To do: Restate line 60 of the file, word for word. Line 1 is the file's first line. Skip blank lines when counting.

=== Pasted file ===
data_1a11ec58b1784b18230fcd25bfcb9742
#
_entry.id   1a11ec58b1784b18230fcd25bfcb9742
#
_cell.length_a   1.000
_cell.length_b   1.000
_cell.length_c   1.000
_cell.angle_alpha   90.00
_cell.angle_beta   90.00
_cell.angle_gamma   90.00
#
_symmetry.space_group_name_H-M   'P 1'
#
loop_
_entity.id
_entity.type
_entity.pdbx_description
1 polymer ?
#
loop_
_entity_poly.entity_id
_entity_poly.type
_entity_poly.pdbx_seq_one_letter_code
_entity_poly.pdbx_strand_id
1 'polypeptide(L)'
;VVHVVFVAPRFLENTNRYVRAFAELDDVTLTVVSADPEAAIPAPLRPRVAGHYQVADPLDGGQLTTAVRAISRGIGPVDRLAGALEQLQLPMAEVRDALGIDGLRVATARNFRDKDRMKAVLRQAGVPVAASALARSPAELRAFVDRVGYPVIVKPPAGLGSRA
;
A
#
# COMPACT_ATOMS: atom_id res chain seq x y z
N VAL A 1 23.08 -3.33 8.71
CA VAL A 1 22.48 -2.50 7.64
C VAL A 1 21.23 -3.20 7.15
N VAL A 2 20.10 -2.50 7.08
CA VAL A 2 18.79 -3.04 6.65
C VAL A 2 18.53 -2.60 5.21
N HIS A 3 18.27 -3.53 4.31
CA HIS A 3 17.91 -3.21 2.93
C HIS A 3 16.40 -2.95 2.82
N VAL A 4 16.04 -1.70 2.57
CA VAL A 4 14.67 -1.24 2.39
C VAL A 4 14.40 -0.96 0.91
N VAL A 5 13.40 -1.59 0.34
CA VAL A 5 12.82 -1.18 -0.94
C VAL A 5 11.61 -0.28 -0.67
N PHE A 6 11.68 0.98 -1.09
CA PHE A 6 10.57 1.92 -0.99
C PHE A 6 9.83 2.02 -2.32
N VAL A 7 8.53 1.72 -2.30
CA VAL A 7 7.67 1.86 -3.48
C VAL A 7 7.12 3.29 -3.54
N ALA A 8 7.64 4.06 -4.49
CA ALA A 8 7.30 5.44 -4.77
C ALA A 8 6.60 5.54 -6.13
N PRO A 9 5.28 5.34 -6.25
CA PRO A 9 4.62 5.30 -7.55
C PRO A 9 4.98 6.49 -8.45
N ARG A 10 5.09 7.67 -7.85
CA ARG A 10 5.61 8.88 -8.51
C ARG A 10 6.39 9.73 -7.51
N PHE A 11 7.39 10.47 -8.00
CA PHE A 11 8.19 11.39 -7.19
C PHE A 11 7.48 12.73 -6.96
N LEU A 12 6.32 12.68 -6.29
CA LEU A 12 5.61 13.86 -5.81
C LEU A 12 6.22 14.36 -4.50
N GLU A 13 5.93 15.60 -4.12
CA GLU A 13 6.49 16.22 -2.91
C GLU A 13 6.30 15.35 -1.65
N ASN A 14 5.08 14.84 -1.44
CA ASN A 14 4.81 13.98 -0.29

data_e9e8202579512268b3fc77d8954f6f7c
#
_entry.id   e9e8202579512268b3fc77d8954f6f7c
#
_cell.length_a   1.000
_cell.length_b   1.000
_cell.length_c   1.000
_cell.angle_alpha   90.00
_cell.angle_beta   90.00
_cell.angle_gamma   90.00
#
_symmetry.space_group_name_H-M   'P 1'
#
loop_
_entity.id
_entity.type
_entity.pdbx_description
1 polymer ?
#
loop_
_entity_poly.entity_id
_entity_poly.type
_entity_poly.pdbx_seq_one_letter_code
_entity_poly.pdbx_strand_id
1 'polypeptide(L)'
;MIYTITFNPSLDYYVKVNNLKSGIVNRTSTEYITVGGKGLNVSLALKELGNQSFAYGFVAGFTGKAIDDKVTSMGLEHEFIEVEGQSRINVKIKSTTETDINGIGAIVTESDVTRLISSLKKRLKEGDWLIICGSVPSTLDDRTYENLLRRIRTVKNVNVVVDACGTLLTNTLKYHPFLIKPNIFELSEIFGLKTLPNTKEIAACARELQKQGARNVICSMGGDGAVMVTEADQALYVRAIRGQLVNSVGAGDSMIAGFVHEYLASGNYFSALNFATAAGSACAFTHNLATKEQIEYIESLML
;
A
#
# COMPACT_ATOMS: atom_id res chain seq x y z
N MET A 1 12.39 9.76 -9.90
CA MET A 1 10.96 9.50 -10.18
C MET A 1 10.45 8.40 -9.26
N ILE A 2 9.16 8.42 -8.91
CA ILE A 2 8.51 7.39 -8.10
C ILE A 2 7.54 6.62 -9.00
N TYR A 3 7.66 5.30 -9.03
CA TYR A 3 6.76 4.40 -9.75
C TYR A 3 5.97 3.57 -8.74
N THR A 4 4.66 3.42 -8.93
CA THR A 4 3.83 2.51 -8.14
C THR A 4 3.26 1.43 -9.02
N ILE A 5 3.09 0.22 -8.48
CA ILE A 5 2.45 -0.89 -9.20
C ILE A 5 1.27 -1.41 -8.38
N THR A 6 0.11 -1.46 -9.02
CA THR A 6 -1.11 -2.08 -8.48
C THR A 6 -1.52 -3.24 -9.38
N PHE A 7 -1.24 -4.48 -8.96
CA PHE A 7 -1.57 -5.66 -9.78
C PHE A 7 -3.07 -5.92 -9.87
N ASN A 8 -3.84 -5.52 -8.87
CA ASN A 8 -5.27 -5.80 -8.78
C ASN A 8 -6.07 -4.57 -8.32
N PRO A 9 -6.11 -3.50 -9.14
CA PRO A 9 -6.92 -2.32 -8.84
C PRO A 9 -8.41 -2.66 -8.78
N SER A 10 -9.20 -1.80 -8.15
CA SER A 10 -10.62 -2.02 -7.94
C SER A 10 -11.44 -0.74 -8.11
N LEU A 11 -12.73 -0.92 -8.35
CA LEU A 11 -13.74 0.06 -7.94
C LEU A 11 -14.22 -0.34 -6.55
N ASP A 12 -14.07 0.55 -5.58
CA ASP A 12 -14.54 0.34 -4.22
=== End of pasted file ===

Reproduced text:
C ARG A 10 6.39 9.73 -7.51